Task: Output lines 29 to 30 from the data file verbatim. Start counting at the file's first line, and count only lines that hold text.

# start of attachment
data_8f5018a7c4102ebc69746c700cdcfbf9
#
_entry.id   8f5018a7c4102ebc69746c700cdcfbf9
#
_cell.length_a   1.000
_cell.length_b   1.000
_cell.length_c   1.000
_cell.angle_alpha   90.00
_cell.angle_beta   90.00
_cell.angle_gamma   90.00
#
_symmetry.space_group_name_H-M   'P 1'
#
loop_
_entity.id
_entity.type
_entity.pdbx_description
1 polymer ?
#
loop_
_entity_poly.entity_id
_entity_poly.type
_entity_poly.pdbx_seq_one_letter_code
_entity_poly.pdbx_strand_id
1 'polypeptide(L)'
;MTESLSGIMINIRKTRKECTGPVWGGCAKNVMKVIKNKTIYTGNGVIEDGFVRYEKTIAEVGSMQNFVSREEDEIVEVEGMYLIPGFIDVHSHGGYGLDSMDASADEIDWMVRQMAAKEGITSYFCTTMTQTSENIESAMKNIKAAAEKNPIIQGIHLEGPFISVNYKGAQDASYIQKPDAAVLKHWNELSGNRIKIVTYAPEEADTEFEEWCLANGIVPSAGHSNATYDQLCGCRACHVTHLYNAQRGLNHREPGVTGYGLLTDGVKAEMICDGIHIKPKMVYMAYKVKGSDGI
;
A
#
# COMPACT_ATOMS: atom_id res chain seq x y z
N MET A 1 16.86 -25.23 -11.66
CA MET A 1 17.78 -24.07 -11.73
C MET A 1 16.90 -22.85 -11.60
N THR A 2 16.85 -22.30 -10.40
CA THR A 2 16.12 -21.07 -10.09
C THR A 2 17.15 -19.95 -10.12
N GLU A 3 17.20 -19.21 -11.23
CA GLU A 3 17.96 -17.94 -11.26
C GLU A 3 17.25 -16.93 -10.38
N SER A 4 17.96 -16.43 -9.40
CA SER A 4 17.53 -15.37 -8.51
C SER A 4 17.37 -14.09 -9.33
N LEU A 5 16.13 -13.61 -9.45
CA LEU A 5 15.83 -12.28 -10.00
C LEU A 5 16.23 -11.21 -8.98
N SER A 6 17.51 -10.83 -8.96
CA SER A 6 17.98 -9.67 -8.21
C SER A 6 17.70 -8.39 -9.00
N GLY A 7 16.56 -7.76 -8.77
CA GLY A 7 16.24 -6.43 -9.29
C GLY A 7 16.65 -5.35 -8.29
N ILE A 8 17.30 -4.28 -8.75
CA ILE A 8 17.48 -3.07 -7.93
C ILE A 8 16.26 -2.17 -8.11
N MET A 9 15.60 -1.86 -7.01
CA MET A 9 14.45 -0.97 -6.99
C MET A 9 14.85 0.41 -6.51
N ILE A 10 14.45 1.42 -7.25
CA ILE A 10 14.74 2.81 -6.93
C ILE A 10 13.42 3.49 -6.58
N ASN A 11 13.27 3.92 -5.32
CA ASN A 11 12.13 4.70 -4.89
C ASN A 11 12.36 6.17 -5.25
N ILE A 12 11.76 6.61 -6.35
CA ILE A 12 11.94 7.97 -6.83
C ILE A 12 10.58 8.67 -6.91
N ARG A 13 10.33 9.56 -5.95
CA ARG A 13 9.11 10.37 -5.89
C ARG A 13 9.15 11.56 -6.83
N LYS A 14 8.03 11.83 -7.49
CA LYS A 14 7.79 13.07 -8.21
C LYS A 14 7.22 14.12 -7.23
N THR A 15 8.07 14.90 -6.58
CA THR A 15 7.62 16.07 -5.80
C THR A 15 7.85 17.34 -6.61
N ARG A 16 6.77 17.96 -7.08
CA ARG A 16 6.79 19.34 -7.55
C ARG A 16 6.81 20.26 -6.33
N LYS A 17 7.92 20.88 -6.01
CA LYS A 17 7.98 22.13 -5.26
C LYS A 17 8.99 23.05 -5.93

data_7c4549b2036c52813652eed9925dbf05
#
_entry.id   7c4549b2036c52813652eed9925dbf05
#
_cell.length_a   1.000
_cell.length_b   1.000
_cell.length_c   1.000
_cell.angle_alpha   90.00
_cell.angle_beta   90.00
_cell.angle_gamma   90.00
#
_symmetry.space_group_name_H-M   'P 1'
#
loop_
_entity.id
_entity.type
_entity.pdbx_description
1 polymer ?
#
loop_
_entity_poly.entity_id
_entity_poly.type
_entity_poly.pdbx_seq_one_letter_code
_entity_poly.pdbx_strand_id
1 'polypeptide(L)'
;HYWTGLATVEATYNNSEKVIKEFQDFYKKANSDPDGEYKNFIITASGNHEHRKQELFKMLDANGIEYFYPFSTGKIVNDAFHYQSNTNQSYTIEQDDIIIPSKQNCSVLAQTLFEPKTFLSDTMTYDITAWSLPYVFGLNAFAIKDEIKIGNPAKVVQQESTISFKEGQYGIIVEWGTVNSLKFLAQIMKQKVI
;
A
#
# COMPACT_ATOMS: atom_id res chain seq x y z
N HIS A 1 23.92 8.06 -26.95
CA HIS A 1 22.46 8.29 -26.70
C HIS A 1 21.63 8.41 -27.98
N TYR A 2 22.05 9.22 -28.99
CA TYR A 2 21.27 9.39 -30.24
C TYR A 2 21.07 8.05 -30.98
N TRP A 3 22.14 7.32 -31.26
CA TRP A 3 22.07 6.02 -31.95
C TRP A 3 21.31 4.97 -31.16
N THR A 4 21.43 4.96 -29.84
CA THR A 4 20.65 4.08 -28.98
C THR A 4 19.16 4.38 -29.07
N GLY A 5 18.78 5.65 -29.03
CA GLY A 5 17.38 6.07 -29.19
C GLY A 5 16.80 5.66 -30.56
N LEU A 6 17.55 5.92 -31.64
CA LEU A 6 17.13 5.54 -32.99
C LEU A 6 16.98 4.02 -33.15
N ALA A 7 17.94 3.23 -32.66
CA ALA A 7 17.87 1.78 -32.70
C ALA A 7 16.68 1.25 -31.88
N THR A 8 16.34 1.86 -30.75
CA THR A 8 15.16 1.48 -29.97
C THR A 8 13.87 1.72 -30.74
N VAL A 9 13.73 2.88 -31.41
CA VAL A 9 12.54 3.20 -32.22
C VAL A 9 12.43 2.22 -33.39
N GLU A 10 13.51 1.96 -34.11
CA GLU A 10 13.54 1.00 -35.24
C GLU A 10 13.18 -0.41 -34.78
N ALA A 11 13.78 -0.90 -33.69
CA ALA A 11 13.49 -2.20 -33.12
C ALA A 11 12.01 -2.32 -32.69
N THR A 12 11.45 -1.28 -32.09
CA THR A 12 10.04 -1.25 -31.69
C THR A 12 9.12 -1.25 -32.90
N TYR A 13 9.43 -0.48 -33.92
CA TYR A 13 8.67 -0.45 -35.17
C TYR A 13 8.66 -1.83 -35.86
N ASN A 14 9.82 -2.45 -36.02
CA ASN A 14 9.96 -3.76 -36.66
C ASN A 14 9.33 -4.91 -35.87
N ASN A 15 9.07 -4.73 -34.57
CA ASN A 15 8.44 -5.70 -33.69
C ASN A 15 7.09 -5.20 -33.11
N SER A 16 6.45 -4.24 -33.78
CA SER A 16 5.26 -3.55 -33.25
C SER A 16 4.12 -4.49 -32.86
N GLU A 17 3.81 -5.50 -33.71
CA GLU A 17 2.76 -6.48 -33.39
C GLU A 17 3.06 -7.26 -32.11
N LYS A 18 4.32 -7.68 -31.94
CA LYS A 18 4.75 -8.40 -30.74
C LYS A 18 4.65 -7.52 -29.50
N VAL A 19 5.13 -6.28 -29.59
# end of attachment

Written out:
#
# COMPACT_ATOMS: atom_id res chain seq x y z